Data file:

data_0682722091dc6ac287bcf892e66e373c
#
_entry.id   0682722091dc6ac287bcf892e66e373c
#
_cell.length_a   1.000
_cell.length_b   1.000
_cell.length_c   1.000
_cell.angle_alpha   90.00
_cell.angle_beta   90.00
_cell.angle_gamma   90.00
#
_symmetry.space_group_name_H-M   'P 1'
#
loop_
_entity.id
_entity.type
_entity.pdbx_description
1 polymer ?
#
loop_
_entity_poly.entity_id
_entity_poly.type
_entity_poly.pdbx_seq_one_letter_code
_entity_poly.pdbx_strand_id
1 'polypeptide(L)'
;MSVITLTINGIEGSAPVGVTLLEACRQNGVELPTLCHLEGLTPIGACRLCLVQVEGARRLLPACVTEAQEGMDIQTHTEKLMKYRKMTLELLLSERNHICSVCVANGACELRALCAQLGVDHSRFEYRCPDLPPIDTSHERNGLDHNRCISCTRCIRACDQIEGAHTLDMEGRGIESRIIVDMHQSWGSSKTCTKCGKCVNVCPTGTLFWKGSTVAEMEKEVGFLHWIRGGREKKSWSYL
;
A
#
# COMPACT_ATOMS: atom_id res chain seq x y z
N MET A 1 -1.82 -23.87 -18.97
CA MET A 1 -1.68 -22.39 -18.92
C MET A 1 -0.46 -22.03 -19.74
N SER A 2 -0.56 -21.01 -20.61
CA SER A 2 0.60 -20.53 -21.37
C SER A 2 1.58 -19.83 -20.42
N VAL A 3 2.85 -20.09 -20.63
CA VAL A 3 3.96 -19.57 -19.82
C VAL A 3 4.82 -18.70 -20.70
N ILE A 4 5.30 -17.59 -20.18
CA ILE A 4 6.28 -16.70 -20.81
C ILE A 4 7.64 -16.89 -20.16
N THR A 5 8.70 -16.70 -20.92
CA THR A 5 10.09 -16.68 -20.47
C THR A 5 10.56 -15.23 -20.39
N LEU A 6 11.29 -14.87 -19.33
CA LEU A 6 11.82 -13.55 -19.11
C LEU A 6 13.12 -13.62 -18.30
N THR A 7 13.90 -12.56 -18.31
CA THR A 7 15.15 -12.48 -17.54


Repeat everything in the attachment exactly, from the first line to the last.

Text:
data_0682722091dc6ac287bcf892e66e373c
#
_entry.id   0682722091dc6ac287bcf892e66e373c
#
_cell.length_a   1.000
_cell.length_b   1.000
_cell.length_c   1.000
_cell.angle_alpha   90.00
_cell.angle_beta   90.00
_cell.angle_gamma   90.00
#
_symmetry.space_group_name_H-M   'P 1'
#
loop_
_entity.id
_entity.type
_entity.pdbx_description
1 polymer ?
#
loop_
_entity_poly.entity_id
_entity_poly.type
_entity_poly.pdbx_seq_one_letter_code
_entity_poly.pdbx_strand_id
1 'polypeptide(L)'
;MSVITLTINGIEGSAPVGVTLLEACRQNGVELPTLCHLEGLTPIGACRLCLVQVEGARRLLPACVTEAQEGMDIQTHTEKLMKYRKMTLELLLSERNHICSVCVANGACELRALCAQLGVDHSRFEYRCPDLPPIDTSHERNGLDHNRCISCTRCIRACDQIEGAHTLDMEGRGIESRIIVDMHQSWGSSKTCTKCGKCVNVCPTGTLFWKGSTVAEMEKEVGFLHWIRGGREKKSWSYL
;
A
#
# COMPACT_ATOMS: atom_id res chain seq x y z
N MET A 1 -1.82 -23.87 -18.97
CA MET A 1 -1.68 -22.39 -18.92
C MET A 1 -0.46 -22.03 -19.74
N SER A 2 -0.56 -21.01 -20.61
CA SER A 2 0.60 -20.53 -21.37
C SER A 2 1.58 -19.83 -20.42
N VAL A 3 2.85 -20.09 -20.63
CA VAL A 3 3.96 -19.57 -19.82
C VAL A 3 4.82 -18.70 -20.70
N ILE A 4 5.30 -17.59 -20.18
CA ILE A 4 6.28 -16.70 -20.81
C ILE A 4 7.64 -16.89 -20.16
N THR A 5 8.70 -16.70 -20.92
CA THR A 5 10.09 -16.68 -20.47
C THR A 5 10.56 -15.23 -20.39
N LEU A 6 11.29 -14.87 -19.33
CA LEU A 6 11.82 -13.55 -19.11
C LEU A 6 13.12 -13.62 -18.30
N THR A 7 13.90 -12.56 -18.31
CA THR A 7 15.15 -12.48 -17.54